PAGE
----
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As a result humans are becoming redundant and robots are gaining importance. Experts say that in a few more years, more than half the jobs in the world will be done by machines / robots. However, there are areas that robots cannot take over as yet – this is in every kind of job that is creative in nature viz. acting, music, dance, painting, graphic designing, architecture etc – all these jobs where you need creative ability cannot be done by robots and hence are not likely to be replaced immediately.
Robots don’t make mistakes
Regular, repetitive, high volume jobs are among the first to be replaced by machines – for example, administrative clerks, call centre operators, cashiers, assembly line production / packaging, receptionists, guards, etc. Humans may make mistakes in such jobs, robots do not do so. “Robots are able to work on repetitive tasks tirelessly and continuously and in many businesses they are welcomed as valuable team members because they do the work that humans don’t want to do,” says, Professor Willcocks, Professor of Technology, Work and Globalisation within LSE’s Department of Management. They work significantly faster, make zero mistakes and all this at a considerably lower cost. As a result organizations welcome the introduction of such technology since it reduces costs and increases profit margins.
Onslaught of machines
As technology advances it is expected that other jobs will also fall prey to the onslaught of machines. Self-driven cars will reduce the dependence on taxis, computers and advanced software are already being used for big data analytics which deals with voluminous amounts of data, robots are gradually being used to perform simple medical and surgical procedures in a limited way, online teaching is ding away with the need for teachers and educational institutes.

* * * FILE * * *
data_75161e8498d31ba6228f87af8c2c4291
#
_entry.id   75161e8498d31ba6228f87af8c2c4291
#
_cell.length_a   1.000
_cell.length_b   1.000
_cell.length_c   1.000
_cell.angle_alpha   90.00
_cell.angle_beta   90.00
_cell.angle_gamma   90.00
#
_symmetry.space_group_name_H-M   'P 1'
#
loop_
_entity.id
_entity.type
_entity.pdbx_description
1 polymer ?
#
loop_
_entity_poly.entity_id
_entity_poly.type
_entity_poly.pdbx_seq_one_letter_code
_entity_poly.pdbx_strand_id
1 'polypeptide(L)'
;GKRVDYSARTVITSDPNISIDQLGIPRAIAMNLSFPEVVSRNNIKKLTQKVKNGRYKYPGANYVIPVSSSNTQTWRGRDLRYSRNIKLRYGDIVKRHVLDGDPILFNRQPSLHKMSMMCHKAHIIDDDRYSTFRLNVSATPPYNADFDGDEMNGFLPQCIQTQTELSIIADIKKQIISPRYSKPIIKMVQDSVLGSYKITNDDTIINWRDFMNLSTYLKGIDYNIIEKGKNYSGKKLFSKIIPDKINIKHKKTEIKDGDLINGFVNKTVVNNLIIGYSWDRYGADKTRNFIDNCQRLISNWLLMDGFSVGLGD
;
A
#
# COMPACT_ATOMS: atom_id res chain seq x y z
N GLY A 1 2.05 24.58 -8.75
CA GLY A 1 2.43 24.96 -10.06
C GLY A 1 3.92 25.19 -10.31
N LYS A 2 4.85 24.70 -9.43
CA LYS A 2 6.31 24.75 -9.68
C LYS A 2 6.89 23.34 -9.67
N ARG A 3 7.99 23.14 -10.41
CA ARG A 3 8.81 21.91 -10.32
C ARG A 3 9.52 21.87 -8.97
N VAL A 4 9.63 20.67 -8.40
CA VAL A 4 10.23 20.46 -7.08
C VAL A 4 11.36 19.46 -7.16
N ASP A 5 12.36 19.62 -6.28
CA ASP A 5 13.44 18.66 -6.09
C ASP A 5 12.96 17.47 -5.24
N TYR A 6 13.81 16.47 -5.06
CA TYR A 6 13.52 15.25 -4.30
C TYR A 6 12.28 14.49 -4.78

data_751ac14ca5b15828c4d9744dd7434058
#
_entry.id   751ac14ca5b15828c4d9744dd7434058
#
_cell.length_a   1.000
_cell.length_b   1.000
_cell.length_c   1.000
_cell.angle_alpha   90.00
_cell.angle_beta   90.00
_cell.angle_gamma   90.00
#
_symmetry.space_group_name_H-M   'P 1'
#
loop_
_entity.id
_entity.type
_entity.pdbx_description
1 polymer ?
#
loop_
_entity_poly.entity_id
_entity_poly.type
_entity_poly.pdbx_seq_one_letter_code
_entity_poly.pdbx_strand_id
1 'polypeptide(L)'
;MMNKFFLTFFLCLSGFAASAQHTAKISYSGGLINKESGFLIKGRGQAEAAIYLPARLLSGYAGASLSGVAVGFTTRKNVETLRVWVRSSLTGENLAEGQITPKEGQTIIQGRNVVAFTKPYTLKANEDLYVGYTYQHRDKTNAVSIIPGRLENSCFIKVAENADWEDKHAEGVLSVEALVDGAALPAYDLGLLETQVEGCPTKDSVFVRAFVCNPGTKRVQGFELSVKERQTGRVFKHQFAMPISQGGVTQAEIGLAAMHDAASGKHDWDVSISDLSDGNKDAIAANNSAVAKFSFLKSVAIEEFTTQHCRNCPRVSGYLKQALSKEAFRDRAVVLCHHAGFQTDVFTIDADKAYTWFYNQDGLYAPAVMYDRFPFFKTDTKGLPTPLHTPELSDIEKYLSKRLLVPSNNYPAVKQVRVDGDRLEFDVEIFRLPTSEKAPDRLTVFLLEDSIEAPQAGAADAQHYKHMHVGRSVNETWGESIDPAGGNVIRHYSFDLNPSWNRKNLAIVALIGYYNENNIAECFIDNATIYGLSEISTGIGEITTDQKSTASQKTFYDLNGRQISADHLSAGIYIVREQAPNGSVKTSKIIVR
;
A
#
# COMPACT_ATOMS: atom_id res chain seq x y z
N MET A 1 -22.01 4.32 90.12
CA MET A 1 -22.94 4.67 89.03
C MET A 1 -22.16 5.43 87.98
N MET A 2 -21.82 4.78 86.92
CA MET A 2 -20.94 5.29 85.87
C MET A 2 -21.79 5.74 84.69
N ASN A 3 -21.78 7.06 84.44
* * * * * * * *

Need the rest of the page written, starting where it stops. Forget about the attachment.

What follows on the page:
Human and emotional contact
What is encouraging is that robots cannot as yet take over jobs that require more than efficiency and speed. Robots can write programs, analyse data, report news etc but they cannot provide insights or interpretation. In medicine they will not be able to handle complex procedures that require deeper understanding of the problem nor can they be expected to do anything that requires creativity and intuition and emotional involvement. Teachers, mentors, personnel involved in HRD, especially those who are in charge of motivating and counseling employees are those who are unlikely to be replaced by machines because all these jobs require human contact and emotional connect which can never be provided by a machine.
The objective as of now should be to add to the jobs that humans are already doing by bringing in robots and increased automation. What can achieve an optimal state is if machines take on the task of managing the routine work while humans stay in control of areas that are “unpredictable” – that is jobs that involve creativity, innovation, problem solving, interpretation and flexibility.